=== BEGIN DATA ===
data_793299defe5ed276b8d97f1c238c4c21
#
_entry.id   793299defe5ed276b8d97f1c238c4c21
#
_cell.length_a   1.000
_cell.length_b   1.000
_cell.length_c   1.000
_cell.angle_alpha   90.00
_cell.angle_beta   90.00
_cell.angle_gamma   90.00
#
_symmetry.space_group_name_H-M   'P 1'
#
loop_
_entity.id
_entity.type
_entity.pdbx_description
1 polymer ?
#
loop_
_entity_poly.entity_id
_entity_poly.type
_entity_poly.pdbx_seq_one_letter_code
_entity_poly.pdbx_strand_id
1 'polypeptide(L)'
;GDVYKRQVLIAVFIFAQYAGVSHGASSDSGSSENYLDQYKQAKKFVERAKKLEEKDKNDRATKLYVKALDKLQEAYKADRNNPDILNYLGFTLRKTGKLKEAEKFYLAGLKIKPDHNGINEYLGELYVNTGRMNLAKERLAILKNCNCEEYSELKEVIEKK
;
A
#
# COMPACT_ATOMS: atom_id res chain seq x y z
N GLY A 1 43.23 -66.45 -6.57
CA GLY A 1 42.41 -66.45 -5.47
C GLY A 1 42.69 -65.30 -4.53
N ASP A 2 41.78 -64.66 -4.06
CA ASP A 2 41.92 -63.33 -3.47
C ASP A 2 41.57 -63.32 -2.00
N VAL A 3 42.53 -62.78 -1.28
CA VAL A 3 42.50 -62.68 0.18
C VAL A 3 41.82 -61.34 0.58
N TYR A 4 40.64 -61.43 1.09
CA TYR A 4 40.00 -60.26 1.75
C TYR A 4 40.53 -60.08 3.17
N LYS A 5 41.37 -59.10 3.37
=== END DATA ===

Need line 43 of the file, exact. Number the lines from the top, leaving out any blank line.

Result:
N LYS A 5 41.37 -59.10 3.37